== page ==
When every penny counts, especially at the start of your career, where you spend your money matters.
Artists have long shouldered the stereotype of the starving artist. However, what might be more accurate is they are some of the best money managers out there. When resources are limited, a lot of time goes into researching where to get the best bang for your buck.
Eleven artists tell us the best 50 dollars they invested in their artistic success or career.
A Lunch Date
The wisest money I probably spent was asking an artist I admired and was becoming friendly with out to lunch to talk about business strategies and ideas.
In this particular case, I was just beginning to teach workshops and needed advice on how to proceed in that world. That lunch was a wise investment: we have become great friends, and I got great advice.
Another inexpensive, high-yield spend is an email newsletter service. It has always paid for itself by helping spread the word about my classes, new work, and shows.
- Jeanne Rosier Smith, Pastel Painter
Gosh, I guess in the items-I-can’t-live-without category, it HAS to be these Creative Mark faux sable brushes I’m crushing on right now! I just got two really, really nice long handled ones for less than sixteen dollars. I’m really hard on my brushes, and anything that will hold up to my treatment is a winner.
Free Bonus: And, of course, social media is a fabulous (and free!) way to keep me in the game – Instagram, in particular, is such a great way to reach out with visuals – I love it!
- Corinne Galla, Oil Painter
A Solid Art Inventory Program
Artwork Archive's program is great! I use it to keep track of where my pieces are at and which gallery or client has my work.
- Robin Antar- Artist and Sculptor
The Go-To Notebook
My sketchbook and notebooks have probably contributed the most to my art career over all these years.
I buy notebooks with leather or handcrafted covers and high-quality paper so I can use watercolor and acrylic paint, glue for collage, and I can write and draw with markers.
My all time favorite is 5" x 8" Pentalic Water Color Journal with 140lb paper.
- Irmgard Geul, Mixed-Media Artist
Couldn't live without social media—especially Instagram. Plus, it’s free!
- Amica Whincop, Visual Artist and Educator
That Picture Perfect Paint & Medium
In terms of materials, I discovered Golden High Flow paints a few years ago and absolutely love the intense vivid colors in their range. It is certainly worth paying for quality of pigment with paint but also fluidity.
With my printmaking, I don’t think I could live without using Golden pumice! It gives such a beautiful embossed grainy effect that I use time and again for skies and rock. I also love using pure silver leaf in my hand inked collagraphs. I lay this over my inked plate before I put it through the press, meaning that the collagraph print actually prints over the silver leaf, giving some remarkable effects. You can see a film of how I do this here.
- Clare Maria Wood, Abstract Painter and Printmaker
Educational & Community Resources
Subscriptions to art magazines like Professional Artist Magazine, American Art Collector, International Artist, and Sunshine Artists (for artists that do art fairs). That, in addition to Facebook & Instagram promoting and memberships to communities where I collaborate and discuss with other about having a professional art career have all been critical.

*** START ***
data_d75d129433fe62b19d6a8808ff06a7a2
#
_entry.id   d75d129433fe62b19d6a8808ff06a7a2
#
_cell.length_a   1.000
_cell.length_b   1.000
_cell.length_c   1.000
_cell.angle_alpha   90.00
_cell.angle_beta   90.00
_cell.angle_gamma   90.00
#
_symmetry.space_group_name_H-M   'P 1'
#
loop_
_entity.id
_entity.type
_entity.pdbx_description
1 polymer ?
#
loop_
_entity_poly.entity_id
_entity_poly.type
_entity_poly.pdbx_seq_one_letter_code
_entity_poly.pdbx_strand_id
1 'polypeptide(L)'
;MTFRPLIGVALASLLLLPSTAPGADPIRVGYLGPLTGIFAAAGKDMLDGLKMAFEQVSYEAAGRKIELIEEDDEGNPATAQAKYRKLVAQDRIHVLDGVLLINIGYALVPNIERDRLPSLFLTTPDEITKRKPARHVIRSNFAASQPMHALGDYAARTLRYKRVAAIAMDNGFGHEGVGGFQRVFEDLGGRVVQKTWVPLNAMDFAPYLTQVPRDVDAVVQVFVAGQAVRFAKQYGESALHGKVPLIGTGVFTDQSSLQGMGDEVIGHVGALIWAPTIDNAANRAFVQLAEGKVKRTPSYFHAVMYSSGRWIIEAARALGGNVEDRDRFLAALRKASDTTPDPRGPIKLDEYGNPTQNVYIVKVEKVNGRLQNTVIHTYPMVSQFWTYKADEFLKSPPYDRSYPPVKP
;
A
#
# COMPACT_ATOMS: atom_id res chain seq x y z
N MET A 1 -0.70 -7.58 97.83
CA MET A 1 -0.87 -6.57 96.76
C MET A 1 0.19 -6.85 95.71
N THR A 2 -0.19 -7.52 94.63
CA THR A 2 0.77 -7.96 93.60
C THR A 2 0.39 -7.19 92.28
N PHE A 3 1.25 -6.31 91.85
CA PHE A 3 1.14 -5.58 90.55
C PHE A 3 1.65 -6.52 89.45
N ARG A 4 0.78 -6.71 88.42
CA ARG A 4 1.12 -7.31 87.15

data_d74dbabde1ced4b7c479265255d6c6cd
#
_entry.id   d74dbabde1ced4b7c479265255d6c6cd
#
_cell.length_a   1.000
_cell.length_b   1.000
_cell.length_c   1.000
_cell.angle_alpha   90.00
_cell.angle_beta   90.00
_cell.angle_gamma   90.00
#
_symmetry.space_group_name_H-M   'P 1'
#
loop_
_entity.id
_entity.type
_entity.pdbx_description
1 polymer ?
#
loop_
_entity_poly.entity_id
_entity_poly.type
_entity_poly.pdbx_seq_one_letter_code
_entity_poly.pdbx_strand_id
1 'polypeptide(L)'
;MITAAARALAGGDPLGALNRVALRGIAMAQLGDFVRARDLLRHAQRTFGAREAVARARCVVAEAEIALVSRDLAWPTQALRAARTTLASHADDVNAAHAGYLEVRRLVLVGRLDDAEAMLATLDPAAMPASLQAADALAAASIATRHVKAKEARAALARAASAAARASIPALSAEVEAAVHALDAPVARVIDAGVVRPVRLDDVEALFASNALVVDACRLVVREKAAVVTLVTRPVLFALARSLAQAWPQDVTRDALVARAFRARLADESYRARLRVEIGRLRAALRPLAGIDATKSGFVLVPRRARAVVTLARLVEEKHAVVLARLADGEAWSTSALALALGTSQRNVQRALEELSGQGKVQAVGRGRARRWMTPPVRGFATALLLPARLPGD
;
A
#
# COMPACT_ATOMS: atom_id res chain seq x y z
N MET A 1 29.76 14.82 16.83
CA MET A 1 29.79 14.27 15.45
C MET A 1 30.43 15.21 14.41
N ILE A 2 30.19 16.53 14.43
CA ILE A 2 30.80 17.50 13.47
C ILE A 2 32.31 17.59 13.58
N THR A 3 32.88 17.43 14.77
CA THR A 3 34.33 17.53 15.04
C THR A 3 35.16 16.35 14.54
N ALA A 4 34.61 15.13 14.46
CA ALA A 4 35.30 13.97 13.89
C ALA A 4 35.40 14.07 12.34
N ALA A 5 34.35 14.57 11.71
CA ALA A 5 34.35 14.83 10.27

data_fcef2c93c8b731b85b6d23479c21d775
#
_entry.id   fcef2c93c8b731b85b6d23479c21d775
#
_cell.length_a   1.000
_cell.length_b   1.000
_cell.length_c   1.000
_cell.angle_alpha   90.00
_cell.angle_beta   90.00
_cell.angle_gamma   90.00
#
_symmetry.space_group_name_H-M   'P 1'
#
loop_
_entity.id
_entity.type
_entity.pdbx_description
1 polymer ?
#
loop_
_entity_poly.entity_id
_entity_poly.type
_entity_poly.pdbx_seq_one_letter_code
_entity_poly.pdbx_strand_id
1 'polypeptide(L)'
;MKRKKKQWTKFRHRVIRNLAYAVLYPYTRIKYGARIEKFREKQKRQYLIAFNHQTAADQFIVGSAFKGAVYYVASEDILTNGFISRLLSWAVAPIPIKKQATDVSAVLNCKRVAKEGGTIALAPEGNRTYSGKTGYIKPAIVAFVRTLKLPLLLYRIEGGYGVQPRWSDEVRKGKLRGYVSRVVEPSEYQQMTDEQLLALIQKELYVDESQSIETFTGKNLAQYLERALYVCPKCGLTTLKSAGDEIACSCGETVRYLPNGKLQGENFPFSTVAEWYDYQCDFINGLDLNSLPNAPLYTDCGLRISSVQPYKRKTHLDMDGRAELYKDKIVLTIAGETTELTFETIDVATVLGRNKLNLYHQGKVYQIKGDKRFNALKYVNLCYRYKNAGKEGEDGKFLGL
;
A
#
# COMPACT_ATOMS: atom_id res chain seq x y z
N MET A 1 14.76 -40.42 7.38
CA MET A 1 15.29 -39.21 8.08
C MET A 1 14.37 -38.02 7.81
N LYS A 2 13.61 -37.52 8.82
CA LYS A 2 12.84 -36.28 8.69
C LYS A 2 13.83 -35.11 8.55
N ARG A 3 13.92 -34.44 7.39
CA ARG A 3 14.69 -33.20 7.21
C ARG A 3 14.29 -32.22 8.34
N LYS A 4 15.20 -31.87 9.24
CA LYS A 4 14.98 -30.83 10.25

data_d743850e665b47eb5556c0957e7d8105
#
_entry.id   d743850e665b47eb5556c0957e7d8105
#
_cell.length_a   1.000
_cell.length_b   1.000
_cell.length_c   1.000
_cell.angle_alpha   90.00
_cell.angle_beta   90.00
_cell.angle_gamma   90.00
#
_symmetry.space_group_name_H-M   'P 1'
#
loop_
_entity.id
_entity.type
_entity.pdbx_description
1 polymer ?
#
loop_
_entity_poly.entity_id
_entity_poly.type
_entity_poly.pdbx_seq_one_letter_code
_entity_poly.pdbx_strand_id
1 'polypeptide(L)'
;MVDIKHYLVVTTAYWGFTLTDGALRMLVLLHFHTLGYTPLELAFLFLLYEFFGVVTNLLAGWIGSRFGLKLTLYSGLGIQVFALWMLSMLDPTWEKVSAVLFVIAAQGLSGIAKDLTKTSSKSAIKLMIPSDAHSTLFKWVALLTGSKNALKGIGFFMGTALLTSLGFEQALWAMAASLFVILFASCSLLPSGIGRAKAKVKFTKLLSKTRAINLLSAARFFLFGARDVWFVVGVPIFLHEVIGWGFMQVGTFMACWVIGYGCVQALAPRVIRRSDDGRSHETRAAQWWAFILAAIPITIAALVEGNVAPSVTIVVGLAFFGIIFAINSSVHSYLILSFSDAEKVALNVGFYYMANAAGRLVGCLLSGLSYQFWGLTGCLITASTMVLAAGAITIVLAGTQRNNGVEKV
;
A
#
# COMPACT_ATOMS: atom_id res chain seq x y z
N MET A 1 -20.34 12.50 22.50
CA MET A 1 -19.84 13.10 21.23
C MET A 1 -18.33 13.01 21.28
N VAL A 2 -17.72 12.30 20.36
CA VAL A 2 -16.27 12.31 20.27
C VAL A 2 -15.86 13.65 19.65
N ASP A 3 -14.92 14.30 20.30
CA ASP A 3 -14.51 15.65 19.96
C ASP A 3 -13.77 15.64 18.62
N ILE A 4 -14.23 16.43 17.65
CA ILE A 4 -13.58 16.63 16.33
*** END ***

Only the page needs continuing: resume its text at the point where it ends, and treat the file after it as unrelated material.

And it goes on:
- Santiago Perez, Representational Figurative Artist
Plein air painting of Point Prim by @poppybalser
The Simple Things: a Sponge, Binder Clips & Spam Can
First, I have a sponge in my easel that I take with me. I find this is the most efficient thing to control the amount of water and paint in my brush. This works better than using rags or tissues which I run through quickly.
Pro Tip: cellulose sponges work better than foam ones.
Second, I find binder clips invaluable. I use them to clip down and flatten my watercolor paper, instead of masking tape. I also use them to clip my hat to my shirt so it doesn't blow away and to fasten my umbrella to my easel, so I can step back and look at my work. Additionally, they help at the edge of the easel tray so that brushes and pencils do not roll off my easel—they really are a useful multi-use item.
Thirdly, I have my beloved Spam can. The square tin fits perfectly in my easel tray, which has limited real estate for setting things. Using every square inch for mixing colors is important.
I initially did not think to remove the label from the can when I started posting photos online and quickly my spam can seems to have developed its own following. It was either $3.49 or free, depending on how you look at it. We did not throw away the meat that came from the can ... we did eat it.
- Poppy Balser, Plein Air Watercolour Painter
A Record of Your Works and Progress
My most cherished item that I could not live without would have to be my undergraduate sketchbook. Acting almost as a journal, the drawings in that sketchbook bring me back to what has been the most pivotal time in my artistic career so far. If my house were to catch on fire, that sketchbook would be the first thing that I would grab (after my wife and dog, of course).
Free Bonus: Networking has been the biggest contributor to my artistic career.
- Dirk Guidry, Painter
Tunes, Tools & Organization
Music, a handful of tools, and Artwork Archive. Artwork Archive saves me so much time and unnecessary worry about my inventory, and shows.
Free Bonus: Experimenting or trying new things. I try to do something new different from the norm, just to see what happens. The more you try new things, the better chance you come up with something unique.
- Randy Purcell, Encaustic Painter